Article IV: Discharge, Demotion or Retirement
- A teacher on continuing tenure cannot be discharged or demoted for random or picky reasons and schools must follow the act
- To see what the listed causes for demotion/dismissal are, click here
- The controlling board can still determine its own retirement policies as long as it follows the retirement act and is applied equally to all teachers employed by that controlling board
- If a teacher on continuing tenure is found guilty of violating the revised school code or commits a listed crime, it is considered to hurt that teacher’s ability to teach and is a reason for discharge or demotion of the teacher.
- I did not include the two revised school codes here but the specific acts can be found in Article IV of the act and this person sums up the reasons for discharge/demotion very well
- Charges against a teacher need to be written and signed by the person making the charge and should include a proposed outcome for the teacher. This written statement shall be given to the controlling board (or their designated person) and a copy will be given to the teacher.
- Before the end of 10 days, the controlling board must decide by majority vote whether or not to pursue the charges or not. They are allowed to make changes to the original charge.
- If the controlling board decides to continue with the charge, they must write their decision down and provide the teacher with a copy within 5 days. The controlling board must also include a statement informing the teacher of their rights under this article.
- The controlling board may put an accused teacher on suspension from active duty until 1 day after one of the following:
- The teacher does not challenge the decision to proceed with the charges within the assigned time period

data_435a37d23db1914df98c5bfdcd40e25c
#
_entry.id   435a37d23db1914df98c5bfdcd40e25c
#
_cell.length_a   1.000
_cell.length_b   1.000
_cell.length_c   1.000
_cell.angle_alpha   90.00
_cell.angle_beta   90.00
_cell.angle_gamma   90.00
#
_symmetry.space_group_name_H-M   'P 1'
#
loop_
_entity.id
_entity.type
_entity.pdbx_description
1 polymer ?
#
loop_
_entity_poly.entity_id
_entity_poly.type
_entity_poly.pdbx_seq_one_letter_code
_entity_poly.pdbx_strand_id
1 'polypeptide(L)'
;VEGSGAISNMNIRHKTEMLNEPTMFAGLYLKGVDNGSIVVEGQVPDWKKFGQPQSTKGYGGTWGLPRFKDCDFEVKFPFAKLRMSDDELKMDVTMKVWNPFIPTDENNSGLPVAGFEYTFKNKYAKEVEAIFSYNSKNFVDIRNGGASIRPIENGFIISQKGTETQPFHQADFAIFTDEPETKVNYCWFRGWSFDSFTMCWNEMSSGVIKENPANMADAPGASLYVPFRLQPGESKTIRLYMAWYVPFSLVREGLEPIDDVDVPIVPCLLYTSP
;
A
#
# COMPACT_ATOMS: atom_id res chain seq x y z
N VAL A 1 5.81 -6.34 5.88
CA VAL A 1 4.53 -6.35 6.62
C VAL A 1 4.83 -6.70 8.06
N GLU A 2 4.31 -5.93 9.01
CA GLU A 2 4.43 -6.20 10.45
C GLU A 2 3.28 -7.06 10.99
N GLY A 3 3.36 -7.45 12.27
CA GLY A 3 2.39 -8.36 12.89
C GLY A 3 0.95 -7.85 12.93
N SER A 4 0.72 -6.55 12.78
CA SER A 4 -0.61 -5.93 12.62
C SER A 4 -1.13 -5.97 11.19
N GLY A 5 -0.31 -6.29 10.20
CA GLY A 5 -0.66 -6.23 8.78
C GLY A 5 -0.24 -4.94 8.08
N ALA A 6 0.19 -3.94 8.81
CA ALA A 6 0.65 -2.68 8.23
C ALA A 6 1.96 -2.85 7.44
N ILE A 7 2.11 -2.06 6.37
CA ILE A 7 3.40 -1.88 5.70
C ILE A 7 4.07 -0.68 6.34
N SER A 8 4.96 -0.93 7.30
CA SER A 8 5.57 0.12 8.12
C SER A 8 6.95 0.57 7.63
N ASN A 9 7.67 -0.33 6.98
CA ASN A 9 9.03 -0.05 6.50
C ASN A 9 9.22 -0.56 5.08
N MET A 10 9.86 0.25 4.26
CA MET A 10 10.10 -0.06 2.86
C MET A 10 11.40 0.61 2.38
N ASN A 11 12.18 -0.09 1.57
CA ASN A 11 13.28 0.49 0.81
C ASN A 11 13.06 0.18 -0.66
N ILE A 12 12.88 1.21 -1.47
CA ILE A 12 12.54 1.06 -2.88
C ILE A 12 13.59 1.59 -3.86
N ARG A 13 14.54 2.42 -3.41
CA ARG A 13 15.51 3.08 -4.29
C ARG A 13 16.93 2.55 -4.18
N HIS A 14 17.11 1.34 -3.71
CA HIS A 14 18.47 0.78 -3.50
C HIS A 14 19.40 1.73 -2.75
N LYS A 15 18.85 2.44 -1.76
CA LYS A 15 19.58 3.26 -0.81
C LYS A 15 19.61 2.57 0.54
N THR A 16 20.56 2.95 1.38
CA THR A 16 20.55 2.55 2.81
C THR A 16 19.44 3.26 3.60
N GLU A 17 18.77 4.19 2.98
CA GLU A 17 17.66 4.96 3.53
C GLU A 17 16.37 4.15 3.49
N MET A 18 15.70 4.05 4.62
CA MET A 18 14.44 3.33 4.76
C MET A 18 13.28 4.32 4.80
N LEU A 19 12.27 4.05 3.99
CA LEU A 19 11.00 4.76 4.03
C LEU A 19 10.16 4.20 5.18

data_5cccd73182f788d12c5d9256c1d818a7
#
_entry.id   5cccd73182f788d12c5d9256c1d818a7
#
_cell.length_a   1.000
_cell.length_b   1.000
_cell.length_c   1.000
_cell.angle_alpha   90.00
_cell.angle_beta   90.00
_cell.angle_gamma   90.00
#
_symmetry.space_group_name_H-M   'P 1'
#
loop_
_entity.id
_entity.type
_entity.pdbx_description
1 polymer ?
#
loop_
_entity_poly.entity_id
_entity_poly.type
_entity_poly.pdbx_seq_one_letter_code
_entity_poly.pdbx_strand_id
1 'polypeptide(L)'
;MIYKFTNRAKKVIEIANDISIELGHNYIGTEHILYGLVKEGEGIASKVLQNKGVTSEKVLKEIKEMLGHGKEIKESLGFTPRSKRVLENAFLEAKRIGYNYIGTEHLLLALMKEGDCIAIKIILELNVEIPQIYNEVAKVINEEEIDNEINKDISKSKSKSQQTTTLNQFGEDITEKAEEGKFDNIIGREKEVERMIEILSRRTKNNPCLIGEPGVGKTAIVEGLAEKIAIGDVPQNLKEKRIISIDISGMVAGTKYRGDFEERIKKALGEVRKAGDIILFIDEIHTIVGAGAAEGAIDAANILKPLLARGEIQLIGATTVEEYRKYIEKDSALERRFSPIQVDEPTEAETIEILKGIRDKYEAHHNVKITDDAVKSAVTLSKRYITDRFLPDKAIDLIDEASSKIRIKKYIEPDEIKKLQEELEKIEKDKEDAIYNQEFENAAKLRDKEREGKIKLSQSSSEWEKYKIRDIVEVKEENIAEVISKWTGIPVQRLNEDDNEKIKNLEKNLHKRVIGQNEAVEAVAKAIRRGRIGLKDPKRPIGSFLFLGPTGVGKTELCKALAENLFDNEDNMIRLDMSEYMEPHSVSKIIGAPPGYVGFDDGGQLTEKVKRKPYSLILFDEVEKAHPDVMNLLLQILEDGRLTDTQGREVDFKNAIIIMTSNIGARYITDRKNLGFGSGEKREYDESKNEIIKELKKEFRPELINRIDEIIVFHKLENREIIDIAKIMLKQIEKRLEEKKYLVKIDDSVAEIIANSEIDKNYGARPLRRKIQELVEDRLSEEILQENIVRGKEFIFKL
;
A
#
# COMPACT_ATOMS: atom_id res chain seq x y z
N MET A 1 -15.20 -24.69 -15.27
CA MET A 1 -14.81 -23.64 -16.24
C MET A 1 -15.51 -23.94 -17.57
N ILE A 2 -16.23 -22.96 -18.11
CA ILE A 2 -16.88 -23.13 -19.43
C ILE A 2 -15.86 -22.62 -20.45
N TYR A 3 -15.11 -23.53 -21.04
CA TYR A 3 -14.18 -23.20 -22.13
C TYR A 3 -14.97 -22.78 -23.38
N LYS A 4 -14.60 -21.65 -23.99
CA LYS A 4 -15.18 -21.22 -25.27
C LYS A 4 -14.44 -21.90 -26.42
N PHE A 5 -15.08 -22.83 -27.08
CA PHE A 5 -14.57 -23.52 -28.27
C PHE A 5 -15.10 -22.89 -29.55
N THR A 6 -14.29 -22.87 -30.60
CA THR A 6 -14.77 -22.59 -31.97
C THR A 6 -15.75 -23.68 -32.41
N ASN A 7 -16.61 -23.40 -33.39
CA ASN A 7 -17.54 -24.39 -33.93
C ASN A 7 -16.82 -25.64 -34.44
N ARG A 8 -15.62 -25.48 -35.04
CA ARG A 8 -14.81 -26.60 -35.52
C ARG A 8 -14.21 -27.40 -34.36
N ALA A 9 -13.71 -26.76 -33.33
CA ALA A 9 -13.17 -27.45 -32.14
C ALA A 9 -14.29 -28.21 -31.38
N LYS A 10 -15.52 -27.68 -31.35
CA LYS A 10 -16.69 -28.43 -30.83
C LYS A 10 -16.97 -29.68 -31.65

- If the initial decision and order to discharge or demote the teacher is made by an administrative law judge
- If this initial decision is to reinstate the teacher, than a final decision is ordered by the tenure commission
- A teacher’s salary will still be given during their suspension period
- If a teacher’s suspension is caused by a criminal charge, their salary shall be placed in an escrow account by the controlling board. If an administrative law judge reinstates the teacher, that money is released back to them for the time stated by the judge. The control board can decide whether or not to provide health and/or life insurance for the teacher during this time.
- If a teacher is found guilty or does not challenge the decision to proceed with the charges in time, the controlling board owns the money in the escrow account
- If a teacher is found guilty of an unlisted felony or misdemeanor, the controlling board can decide to discontinue that teacher’s salary starting the day of their conviction. If the felony is listed, the controlling board will discontinue that teacher’s salary on the day of their conviction
- When the administrative law judge makes the preliminary decision to demote or discharge the teacher, the tenure commission can reverse the decision and order back pay for the teacher
- If a teacher with continuing tenure wants to challenge the decision of the controlling board to proceed with charges against them, they must submit a claim of appeal with the tenure commission and provide a copy to the controlling board within 20 days of receiving the controlling board’s decision to proceed. The controlling board has 10 days to submit their response to the teacher’s appeal and must provide a copy of their response to the teacher.
- If the teacher fails to submit an appeal within the specified time, the decision of the controlling board becomes final
- The administrative law judge shall assign a court date that is more than 10 days after the date is given to the teacher/controlling board and will not be more than 45 days after the controlling board answer to the teacher’s appeal is received by the tenure commission (tenure commission could decide to allow for more than 45 days if necessary)